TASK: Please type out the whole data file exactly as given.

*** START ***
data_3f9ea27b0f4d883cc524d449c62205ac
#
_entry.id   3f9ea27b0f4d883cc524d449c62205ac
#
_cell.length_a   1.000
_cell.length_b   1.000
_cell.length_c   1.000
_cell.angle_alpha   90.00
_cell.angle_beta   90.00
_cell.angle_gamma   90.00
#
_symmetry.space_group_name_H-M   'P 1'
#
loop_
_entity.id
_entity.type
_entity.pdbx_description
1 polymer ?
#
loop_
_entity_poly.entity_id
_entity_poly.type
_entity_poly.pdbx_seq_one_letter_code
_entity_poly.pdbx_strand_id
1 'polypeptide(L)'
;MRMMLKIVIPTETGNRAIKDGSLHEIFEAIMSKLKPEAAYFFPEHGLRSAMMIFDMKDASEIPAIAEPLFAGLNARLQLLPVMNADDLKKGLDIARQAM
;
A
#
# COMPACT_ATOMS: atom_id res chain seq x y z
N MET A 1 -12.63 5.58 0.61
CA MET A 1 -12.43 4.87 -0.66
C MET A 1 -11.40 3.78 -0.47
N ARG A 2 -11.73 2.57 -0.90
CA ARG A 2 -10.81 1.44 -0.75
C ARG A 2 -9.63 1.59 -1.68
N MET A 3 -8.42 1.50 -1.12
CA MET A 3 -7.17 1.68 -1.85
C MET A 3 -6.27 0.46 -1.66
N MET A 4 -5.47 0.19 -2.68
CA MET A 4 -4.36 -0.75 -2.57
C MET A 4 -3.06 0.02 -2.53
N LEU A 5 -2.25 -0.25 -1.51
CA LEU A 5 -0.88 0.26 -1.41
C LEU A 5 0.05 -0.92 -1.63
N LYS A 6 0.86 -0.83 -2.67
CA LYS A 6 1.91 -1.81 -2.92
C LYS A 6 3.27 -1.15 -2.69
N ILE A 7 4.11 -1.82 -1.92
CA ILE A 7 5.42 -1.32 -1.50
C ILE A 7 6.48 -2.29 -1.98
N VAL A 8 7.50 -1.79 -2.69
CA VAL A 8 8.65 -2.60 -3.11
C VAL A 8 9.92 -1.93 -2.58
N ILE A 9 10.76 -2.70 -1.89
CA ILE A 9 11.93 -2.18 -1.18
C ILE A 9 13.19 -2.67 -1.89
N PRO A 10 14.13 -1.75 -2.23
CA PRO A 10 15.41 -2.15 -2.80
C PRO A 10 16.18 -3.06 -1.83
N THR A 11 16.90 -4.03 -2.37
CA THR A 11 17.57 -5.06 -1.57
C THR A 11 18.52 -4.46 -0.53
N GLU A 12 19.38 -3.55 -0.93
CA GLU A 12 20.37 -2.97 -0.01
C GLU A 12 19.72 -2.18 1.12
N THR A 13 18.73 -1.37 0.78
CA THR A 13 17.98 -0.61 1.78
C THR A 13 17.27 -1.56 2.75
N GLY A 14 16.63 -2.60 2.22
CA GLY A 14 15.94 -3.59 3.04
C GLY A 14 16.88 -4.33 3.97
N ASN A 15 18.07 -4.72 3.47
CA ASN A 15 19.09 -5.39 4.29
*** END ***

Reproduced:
data_3f9ea27b0f4d883cc524d449c62205ac
#
_entry.id   3f9ea27b0f4d883cc524d449c62205ac
#
_cell.length_a   1.000
_cell.length_b   1.000
_cell.length_c   1.000
_cell.angle_alpha   90.00
_cell.angle_beta   90.00
_cell.angle_gamma   90.00
#
_symmetry.space_group_name_H-M   'P 1'
#
loop_
_entity.id
_entity.type
_entity.pdbx_description
1 polymer ?
#
loop_
_entity_poly.entity_id
_entity_poly.type
_entity_poly.pdbx_seq_one_letter_code
_entity_poly.pdbx_strand_id
1 'polypeptide(L)'
;MRMMLKIVIPTETGNRAIKDGSLHEIFEAIMSKLKPEAAYFFPEHGLRSAMMIFDMKDASEIPAIAEPLFAGLNARLQLLPVMNADDLKKGLDIARQAM
;
A
#
# COMPACT_ATOMS: atom_id res chain seq x y z
N MET A 1 -12.63 5.58 0.61
CA MET A 1 -12.43 4.87 -0.66
C MET A 1 -11.40 3.78 -0.47
N ARG A 2 -11.73 2.57 -0.90
CA ARG A 2 -10.81 1.44 -0.75
C ARG A 2 -9.63 1.59 -1.68
N MET A 3 -8.42 1.50 -1.12
CA MET A 3 -7.17 1.68 -1.85
C MET A 3 -6.27 0.46 -1.66
N MET A 4 -5.47 0.19 -2.68
CA MET A 4 -4.36 -0.75 -2.57
C MET A 4 -3.06 0.02 -2.53
N LEU A 5 -2.25 -0.25 -1.51
CA LEU A 5 -0.88 0.26 -1.41
C LEU A 5 0.05 -0.92 -1.63
N LYS A 6 0.86 -0.83 -2.67
CA LYS A 6 1.91 -1.81 -2.92
C LYS A 6 3.27 -1.15 -2.69
N ILE A 7 4.11 -1.82 -1.92
CA ILE A 7 5.42 -1.32 -1.50
C ILE A 7 6.48 -2.29 -1.98
N VAL A 8 7.50 -1.79 -2.69
CA VAL A 8 8.65 -2.60 -3.11
C VAL A 8 9.92 -1.93 -2.58
N ILE A 9 10.76 -2.70 -1.89
CA ILE A 9 11.93 -2.18 -1.18
C ILE A 9 13.19 -2.67 -1.89
N PRO A 10 14.13 -1.75 -2.23
CA PRO A 10 15.41 -2.15 -2.80
C PRO A 10 16.18 -3.06 -1.83
N THR A 11 16.90 -4.03 -2.37
CA THR A 11 17.57 -5.06 -1.57
C THR A 11 18.52 -4.46 -0.53
N GLU A 12 19.38 -3.55 -0.93
CA GLU A 12 20.37 -2.97 -0.01
C GLU A 12 19.72 -2.18 1.12
N THR A 13 18.73 -1.37 0.78
CA THR A 13 17.98 -0.61 1.78
C THR A 13 17.27 -1.56 2.75
N GLY A 14 16.63 -2.60 2.22
CA GLY A 14 15.94 -3.59 3.04
C GLY A 14 16.88 -4.33 3.97
N ASN A 15 18.07 -4.72 3.47
CA ASN A 15 19.09 -5.39 4.29